Copyright, 1892. by Frank Harding.
Written and Composed by Joseph Tabrar.
The good old songs my father sung are always in my ear,
Reminding me of mem'ries of the past;
When troubles to the winds are flung from all that he held dear,
His life with grief is seldom overcast.
For the greatest blow he ever felt, was when an old friend died,
The morning that the church bells sadly rung;
I thought his poor old eyes would melt, so piteously he cried,
then 'midst his tears the poor old fellow snug:
School-boys together were we when our hearts were young,
School-boys together were we When the good old songs were sung;
Never a cloud begloomed our path, nothing but golden rays
Lit the lives of playmates in our school-boy days.
My old dad's silver wedding came upon last New Year's Day,
When we all met it mother's fav'rite room;
To sit and sing with hearts aflame the good old fav'rite lay,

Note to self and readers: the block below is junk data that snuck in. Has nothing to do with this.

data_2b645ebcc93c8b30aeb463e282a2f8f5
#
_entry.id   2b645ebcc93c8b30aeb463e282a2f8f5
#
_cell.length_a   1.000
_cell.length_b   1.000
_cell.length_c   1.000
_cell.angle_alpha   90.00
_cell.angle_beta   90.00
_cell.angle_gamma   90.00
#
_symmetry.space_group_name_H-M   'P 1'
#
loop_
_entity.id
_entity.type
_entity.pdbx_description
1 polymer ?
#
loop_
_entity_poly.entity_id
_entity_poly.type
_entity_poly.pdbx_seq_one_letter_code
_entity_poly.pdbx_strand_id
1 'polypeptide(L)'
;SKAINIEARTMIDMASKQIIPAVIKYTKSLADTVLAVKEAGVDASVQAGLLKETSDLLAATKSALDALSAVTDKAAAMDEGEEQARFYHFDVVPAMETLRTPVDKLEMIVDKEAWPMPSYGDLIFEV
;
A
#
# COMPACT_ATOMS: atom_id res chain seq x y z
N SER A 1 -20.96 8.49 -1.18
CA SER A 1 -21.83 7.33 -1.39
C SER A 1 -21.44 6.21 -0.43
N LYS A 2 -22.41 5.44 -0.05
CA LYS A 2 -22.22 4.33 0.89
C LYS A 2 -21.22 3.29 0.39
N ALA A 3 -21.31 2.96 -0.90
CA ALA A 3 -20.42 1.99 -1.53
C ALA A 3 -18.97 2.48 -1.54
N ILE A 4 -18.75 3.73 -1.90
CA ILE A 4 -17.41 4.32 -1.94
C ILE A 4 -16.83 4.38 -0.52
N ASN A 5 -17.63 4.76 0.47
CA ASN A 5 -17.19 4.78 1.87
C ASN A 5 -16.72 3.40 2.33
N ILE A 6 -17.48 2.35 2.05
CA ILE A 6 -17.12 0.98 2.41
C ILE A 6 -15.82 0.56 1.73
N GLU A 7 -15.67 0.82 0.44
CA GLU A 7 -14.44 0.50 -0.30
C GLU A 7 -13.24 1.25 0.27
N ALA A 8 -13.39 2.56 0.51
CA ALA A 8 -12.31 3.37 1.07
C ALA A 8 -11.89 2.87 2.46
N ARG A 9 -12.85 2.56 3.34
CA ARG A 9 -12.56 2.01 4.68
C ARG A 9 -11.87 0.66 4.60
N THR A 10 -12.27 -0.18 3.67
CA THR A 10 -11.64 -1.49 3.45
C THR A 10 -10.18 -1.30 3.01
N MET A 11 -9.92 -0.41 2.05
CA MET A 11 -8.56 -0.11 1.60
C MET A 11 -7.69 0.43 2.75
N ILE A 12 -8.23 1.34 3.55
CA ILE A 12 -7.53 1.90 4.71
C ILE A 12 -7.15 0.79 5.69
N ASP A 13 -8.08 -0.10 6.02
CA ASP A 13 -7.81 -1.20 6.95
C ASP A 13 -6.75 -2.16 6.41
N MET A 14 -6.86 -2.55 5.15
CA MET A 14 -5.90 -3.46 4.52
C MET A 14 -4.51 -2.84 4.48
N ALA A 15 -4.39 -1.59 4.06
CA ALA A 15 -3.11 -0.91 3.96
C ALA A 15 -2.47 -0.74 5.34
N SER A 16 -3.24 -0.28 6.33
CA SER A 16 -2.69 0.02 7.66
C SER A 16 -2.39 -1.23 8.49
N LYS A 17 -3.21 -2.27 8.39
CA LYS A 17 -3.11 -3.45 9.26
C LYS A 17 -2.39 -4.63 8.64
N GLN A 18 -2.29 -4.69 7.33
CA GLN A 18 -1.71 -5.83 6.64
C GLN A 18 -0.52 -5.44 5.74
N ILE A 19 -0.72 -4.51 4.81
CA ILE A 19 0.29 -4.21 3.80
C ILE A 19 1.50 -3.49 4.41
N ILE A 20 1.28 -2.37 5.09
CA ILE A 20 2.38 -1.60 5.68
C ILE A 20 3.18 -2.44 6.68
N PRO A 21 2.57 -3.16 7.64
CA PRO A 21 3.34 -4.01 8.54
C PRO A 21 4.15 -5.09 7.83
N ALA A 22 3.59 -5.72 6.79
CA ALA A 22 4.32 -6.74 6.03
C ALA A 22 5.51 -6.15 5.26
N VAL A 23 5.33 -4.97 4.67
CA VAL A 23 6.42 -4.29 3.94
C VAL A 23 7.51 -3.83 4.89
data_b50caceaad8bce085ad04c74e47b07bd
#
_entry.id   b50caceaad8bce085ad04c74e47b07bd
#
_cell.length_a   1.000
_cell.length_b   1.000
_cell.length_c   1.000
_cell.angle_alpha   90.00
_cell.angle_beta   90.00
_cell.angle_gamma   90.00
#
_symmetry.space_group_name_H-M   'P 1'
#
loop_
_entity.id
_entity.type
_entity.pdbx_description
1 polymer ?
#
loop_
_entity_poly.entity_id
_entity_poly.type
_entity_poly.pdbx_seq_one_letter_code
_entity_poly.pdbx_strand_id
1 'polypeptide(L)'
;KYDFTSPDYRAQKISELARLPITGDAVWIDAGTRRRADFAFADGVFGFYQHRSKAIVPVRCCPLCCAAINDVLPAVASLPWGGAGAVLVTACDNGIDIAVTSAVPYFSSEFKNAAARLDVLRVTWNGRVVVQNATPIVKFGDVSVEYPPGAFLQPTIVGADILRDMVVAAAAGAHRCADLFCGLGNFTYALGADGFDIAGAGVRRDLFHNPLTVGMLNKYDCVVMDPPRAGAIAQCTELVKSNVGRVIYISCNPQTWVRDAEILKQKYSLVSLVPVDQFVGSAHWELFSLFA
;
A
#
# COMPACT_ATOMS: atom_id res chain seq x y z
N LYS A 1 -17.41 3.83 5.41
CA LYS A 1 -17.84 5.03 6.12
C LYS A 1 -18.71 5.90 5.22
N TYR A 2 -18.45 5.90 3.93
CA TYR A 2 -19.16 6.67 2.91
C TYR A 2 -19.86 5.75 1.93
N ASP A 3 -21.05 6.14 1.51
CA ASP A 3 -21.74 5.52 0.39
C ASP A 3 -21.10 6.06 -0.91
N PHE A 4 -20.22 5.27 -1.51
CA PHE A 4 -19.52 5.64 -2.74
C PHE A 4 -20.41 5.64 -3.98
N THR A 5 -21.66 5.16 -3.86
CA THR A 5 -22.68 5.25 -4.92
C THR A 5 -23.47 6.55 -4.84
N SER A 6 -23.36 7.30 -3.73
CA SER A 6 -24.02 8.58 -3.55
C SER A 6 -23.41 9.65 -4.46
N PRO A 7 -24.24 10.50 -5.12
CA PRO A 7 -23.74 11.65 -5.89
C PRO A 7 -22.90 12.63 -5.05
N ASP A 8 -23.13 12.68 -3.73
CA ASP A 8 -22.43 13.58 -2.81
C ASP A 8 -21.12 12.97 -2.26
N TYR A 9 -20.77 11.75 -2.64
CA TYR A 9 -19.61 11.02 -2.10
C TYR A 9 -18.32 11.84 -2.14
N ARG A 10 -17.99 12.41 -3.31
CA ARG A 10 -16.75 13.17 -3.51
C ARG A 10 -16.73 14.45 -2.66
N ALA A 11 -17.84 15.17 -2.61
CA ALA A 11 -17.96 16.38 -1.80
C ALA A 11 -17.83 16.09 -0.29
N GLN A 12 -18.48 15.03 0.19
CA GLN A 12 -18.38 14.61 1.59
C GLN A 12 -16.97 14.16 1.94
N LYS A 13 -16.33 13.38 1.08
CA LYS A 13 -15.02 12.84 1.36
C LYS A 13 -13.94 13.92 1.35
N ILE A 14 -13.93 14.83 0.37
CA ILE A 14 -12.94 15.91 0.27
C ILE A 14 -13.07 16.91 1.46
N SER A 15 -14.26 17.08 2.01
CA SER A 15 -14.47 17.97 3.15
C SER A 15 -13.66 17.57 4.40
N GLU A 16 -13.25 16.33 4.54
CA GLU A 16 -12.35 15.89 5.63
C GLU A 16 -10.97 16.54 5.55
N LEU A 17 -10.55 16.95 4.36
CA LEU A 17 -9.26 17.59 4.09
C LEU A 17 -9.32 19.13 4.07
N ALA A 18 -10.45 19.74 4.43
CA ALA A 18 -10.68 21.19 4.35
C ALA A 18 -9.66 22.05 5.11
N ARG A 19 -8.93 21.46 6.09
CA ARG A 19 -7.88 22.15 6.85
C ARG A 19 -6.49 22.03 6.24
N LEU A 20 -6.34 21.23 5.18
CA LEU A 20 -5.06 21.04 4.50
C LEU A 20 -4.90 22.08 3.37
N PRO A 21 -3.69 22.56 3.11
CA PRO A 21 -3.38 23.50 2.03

"When clouds go by, kind sunshine quells the gloom."
Then my mother sang "Long life to all, And "God protect the weak,"
If they be friend or foe, or old or young;
And when the tears begun to fall down poor old uncle's cheek,
My father took him by the hand and sung:- Chorus.
It's no use fretting o'er the past altho' my heart is sore,
In turn we must be touched by death's cold band;
My mother's eyes are upwards cast to glimpse thro' Heaven's door,
As father now lives in the better land.
'Tho' 'twas ruled by Him who rules the sun, and done for Heaven's good,
It seemed to us a cruel, bitter sting;
My mother she was quite undone, it chilled one's very blood,
When father cried: "Hark! hear the children sing:" - Chorus.